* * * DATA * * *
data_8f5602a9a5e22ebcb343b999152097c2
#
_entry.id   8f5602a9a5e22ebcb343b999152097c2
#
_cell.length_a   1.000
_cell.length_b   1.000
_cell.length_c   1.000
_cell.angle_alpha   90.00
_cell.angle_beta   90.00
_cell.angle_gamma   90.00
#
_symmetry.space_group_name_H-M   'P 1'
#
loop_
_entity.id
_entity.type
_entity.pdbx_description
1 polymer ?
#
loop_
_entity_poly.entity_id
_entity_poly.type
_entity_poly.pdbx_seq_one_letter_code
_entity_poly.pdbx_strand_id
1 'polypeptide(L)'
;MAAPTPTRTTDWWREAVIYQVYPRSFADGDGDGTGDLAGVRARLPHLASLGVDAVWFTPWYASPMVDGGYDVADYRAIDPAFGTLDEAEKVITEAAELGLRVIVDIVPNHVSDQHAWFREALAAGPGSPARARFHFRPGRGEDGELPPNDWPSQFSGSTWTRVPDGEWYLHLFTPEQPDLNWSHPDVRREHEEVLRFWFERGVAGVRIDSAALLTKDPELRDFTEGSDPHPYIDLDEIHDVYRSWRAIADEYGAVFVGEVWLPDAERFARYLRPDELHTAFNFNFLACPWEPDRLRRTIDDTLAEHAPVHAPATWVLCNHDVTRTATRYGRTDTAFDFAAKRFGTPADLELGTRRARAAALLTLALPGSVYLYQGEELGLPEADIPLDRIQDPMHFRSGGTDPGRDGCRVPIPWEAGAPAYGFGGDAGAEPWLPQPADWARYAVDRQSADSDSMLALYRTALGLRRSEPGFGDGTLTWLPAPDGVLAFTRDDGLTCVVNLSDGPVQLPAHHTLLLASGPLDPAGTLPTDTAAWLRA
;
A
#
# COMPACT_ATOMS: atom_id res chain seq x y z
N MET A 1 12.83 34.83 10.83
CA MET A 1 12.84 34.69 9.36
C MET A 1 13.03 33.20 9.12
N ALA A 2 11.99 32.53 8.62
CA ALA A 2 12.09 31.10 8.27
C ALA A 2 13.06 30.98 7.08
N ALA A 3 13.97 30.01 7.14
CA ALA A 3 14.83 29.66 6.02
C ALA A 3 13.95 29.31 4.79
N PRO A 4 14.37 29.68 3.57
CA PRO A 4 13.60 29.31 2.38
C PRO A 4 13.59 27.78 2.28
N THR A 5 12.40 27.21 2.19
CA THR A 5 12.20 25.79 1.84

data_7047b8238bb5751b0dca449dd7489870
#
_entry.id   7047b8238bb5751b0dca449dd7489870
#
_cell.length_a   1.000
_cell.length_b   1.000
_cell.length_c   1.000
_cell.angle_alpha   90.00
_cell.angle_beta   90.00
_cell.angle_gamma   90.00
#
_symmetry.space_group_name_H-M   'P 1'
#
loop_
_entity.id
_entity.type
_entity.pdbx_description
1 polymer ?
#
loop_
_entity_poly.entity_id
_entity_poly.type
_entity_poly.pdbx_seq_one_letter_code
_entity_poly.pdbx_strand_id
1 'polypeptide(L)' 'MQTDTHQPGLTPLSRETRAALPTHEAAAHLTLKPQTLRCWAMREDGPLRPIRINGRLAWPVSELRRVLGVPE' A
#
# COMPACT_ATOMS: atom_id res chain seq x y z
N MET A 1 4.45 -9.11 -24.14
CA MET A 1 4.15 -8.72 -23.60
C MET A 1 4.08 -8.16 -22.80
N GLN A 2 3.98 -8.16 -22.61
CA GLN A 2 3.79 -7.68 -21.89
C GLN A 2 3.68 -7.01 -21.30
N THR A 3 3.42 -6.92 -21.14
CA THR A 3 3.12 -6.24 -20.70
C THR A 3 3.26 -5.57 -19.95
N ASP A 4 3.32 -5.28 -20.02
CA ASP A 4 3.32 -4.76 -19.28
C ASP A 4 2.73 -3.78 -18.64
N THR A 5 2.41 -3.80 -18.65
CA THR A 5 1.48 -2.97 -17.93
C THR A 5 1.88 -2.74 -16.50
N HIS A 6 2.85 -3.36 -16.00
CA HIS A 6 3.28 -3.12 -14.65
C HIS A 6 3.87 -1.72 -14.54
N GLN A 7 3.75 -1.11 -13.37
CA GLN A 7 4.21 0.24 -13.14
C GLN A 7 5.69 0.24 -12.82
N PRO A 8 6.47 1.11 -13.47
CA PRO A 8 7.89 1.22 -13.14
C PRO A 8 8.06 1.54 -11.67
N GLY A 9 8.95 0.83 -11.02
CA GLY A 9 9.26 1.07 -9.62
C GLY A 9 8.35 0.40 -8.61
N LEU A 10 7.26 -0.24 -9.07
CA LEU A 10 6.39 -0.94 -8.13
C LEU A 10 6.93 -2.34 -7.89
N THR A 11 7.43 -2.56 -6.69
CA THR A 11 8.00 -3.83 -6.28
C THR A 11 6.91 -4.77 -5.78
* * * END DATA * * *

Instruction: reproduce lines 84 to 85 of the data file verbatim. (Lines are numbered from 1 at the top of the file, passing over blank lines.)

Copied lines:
N THR A 5 2.41 -3.80 -18.65
CA THR A 5 1.48 -2.97 -17.93